Periodic Media and Acoustic Bandgaps
Waves propagating in media with periodic variations of impedance exhibit bandgaps, or frequency intervals where there are no propagating modes. This effect should be
observable in a tube with periodically varying diameter. If an absorber is placed after the
periodic section, the tube will be highly reflective inside the band-gap and absorptive
Optical Modes
In solid state physics, and optical mode is a propagating lattice distortion with
finite frequency in the limit where the wavelength goes to infinity. In uniform acoustic
waveguides, all propagating modes above the lowest one are optical. Propagation of such
modes can be observed by coupling the microphone section to a tube of larger diameter.
A 25 mm I.D. cylindrical microphone section will be single-mode up to 8 kHz, but a tube
with larger inside diameter d will begin to propagate a mode with one diametrical node at
a frequency that is lower by a factor of (25 mm)/d. To excite the first optical mode, the
transition between the microphone section and the larger tube must break cylindrical
symmetry. All optical modes are dispersive, and any transmission or reflection
measurement that includes contributions from higher modes will also be sensitive to the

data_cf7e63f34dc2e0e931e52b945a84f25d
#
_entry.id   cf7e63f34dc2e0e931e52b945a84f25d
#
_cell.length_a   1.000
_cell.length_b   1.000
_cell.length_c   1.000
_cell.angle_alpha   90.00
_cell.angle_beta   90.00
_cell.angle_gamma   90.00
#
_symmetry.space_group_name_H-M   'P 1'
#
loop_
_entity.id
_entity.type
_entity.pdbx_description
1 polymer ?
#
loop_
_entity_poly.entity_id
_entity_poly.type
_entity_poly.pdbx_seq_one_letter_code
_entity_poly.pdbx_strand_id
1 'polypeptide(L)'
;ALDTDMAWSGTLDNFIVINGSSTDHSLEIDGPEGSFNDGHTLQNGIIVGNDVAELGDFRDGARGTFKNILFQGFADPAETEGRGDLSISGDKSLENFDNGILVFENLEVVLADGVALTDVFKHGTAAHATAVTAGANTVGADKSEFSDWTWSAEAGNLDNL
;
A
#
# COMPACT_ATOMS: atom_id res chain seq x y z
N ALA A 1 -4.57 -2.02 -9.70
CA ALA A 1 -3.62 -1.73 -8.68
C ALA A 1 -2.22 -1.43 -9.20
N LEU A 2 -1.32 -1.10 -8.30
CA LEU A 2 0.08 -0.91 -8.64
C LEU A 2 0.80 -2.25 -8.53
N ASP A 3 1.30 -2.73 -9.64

dispersion relation.
The theory of acoustic cavities is analogous to that for electromagnetic cavities,
and many of the same kinds of experiments can be done. A cavity of any shape
(cylindrical, rectangular, spherical, etc.) can be coupled to the reflectometer through an
aperture, the size of which controls both the amount of coupling and the degree to which
the reflectometer disturbs the modes that would be present without the coupling.
Lumped-element models are very helpful for describing cavities and cavity coupling. At
very weak coupling (small aperture), the cavity Q will be limited by the thermal and
shear boundary layers, or in exceptional cases, by bulk viscosity. At stronger coupling
the Q may be controlled by radiation into the reflectometer. When the Q has equal
contributions from these two sources, the coupling is said to be critical. Acoustic cavities